Schools today talk a lot about teaching confidence. They have words of the week and life skills training, which is great. I wish my instructors had taught me about goal setting when I was a kid. But I don’t think confidence can be taught. It’s too experiential and situational.
I do think schools can present experiences that will help students to gain self-confidence though I don’t think student creeds and screaming “Yes, Sir!” are ways to do it.
For instance, Joe Lewis taught me that confidence as a fighter comes when you are hurt and/or exhausted, not when you are fresh. When you learn to stay dangerous despite being at a disadvantage, your confidence builds.
Confidence comes from experiencing those times that even though you may not win the fight, you can survive it. That translates to all areas of life and has helped me tremendously.
But it wasn’t Lewis’ saying that to me that taught it to me. His saying it to me helped me understand the process, but the process is what taught it to me. The process was years of full-contact sparring with him in a 12-foot ring in the Florida heat with no air conditioning. There were times he hit me so hard the room changed colors. But I never went down, never quit, and never missed a workout.
Regardless of your background and what techniques you were taught, what are the principles of martial arts that are important to you? How do you want to express them in your curriculum?
How can you create a recipe that instills those principles in a dish that keeps the students coming back for more?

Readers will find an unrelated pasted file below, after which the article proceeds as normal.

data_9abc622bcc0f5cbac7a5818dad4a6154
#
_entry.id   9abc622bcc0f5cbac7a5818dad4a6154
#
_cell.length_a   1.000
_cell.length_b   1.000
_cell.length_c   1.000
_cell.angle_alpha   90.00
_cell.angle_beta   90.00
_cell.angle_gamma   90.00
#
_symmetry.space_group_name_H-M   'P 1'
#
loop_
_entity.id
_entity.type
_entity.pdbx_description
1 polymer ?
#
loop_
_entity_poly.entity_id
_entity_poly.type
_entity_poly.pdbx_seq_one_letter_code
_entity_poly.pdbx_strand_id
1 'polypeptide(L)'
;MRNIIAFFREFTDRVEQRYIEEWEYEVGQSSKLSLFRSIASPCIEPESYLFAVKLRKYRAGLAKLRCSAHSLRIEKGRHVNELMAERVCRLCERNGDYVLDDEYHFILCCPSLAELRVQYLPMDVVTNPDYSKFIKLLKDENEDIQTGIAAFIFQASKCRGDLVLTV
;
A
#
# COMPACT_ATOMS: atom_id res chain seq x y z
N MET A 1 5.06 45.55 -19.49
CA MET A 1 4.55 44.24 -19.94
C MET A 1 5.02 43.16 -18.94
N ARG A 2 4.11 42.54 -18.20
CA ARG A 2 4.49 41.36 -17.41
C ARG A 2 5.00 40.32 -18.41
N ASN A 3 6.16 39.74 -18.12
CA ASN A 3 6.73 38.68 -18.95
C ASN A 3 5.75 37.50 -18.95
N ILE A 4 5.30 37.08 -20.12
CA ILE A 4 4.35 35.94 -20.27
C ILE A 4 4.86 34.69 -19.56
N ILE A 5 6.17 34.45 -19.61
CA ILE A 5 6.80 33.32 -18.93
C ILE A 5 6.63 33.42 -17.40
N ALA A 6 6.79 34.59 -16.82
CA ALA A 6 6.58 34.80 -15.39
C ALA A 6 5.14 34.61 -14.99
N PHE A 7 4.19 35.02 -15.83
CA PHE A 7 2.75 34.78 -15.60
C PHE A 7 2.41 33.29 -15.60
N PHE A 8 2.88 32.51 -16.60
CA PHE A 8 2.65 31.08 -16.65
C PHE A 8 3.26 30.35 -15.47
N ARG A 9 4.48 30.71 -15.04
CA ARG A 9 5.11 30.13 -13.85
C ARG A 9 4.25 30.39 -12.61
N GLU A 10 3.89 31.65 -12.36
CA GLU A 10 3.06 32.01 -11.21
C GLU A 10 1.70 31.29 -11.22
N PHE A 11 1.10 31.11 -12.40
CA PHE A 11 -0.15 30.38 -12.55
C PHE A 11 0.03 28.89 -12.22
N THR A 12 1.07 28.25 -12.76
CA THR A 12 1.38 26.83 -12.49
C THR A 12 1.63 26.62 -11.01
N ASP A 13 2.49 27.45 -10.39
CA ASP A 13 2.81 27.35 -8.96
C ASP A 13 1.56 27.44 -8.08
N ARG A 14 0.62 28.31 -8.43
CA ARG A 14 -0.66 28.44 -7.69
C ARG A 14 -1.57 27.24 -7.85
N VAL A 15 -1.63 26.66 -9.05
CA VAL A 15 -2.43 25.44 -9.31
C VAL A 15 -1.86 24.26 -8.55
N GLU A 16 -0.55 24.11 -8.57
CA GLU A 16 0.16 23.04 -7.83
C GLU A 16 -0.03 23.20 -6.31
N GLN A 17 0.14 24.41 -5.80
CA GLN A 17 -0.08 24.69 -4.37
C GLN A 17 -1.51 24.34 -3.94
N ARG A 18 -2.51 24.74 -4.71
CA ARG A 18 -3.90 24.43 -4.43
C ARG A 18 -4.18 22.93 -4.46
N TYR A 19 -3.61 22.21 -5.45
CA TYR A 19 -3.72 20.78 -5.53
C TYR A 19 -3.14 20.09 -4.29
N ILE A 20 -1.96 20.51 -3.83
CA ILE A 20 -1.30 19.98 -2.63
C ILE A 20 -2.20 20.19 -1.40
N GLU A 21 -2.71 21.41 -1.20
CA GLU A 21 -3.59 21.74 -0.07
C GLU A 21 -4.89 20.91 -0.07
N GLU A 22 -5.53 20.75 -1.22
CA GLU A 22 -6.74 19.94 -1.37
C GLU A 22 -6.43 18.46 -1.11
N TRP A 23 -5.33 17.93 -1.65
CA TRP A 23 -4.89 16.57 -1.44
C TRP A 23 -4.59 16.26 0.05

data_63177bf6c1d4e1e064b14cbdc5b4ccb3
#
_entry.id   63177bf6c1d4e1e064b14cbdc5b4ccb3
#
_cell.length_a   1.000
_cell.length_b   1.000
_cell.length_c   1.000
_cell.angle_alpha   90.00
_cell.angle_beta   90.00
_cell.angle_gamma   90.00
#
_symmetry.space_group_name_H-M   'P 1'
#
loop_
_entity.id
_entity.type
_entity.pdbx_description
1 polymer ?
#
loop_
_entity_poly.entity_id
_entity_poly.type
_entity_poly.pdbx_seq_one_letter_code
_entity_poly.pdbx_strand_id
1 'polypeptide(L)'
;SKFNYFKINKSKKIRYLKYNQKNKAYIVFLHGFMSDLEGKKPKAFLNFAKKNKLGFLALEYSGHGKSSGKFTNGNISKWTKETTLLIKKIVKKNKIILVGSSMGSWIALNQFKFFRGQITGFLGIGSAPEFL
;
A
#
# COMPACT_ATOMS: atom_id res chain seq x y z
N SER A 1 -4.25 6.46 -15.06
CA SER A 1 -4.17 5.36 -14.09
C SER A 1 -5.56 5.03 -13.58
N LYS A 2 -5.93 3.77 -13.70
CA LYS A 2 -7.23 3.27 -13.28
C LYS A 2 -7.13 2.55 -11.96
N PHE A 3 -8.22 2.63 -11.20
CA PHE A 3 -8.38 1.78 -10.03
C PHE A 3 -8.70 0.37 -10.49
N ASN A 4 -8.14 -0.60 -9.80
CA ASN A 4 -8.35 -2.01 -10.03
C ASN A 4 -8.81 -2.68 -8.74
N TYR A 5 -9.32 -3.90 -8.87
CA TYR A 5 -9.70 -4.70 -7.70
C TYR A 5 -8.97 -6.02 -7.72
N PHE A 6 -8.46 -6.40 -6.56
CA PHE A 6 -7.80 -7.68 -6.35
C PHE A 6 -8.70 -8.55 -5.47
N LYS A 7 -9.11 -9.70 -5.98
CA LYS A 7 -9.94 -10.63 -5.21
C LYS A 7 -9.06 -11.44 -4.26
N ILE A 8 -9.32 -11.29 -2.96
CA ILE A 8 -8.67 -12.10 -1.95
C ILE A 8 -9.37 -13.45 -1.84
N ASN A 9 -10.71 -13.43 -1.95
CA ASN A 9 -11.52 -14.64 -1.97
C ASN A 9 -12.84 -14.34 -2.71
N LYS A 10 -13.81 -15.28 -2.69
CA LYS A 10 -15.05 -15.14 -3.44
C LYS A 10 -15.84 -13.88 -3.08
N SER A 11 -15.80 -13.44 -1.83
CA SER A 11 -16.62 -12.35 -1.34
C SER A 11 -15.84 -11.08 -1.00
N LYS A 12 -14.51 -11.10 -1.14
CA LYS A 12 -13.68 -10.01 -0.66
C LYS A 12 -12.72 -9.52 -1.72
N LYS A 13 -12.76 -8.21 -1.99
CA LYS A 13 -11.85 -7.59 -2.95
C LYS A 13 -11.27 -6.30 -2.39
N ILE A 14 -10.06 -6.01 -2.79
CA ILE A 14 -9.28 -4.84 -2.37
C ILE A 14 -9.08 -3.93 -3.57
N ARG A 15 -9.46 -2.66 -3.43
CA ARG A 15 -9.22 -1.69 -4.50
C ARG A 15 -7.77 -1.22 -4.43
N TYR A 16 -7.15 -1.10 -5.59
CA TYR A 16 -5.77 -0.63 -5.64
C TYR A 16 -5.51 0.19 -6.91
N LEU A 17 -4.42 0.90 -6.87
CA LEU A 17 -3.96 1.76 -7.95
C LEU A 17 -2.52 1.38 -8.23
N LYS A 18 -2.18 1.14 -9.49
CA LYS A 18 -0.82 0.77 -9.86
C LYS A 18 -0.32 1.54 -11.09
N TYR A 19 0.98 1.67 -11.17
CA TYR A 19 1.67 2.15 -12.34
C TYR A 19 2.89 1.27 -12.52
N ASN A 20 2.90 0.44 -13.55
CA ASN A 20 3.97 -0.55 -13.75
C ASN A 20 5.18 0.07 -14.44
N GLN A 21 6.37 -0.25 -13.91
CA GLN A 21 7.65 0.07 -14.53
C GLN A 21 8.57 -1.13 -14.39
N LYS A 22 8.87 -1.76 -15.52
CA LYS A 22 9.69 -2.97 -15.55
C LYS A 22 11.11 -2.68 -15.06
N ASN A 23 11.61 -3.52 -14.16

For me, the principles were respect; tenacity; technical execution to honor the arts; the ability to defend yourself against nine out of ten people your size; physical conditioning; and the attitude of positive self expectancy.
My school was based upon ideals of respect and courtesy. We expressed this in many ways, from how we addressed each other to how we bowed in and out of class.
The never-quit attitude is critical to gaining self confidence. You’re tired? Rest when you get home. You’re banged up? Pain is part of the training.
3. Technical Execution to Honor the Arts
We honor the rich history of the martial arts by working as hard as we can to execute the techniques as well as possible.
Acceptance of a sloppy side kick is like an exhibit of a sloppy painting in a museum. We work to honor the arts by constantly working to improve the quality and efficacy of our techniques.
4. Self Defense
The martial arts are fighting arts. To me, the principle is peace through superior firepower. We never abuse what we’ve learned, but if we need to write the check, we have the money in the bank.
The problem is most systems teach terrible self-defense skills.
This is why I am such an advocate of Cobra-Defense for self defense training. www.SelfDefenseCertified.com which is law enfor
cement based and not martial arts based.
5. Physical Conditioning
Using the Phase 1 – 3 methods of teaching, we were able to make sure that our black belts were in excellent shape
6. Positive Self Expectancy
This is the attitude that if you work hard in a smart direction, good things will happen. It’s the idea that if you do good things, good things come back to you. It’s a resilient optimism that if you work hard and stay positive, things will work out better than if you didn’t.
Rather than saying to yourself, “What did I do wrong?” we say, “What will I do better next time?” Now that we have the principles that are important to me to teach, how can I use my curriculum to instill them in my student body?
John Graden is the founder of the Martial Arts Teachers’ Association (MATA), NAPMA, Martial Arts Professional magazine, The ACMA, and author of the best selling books on how to run a successful martial arts school.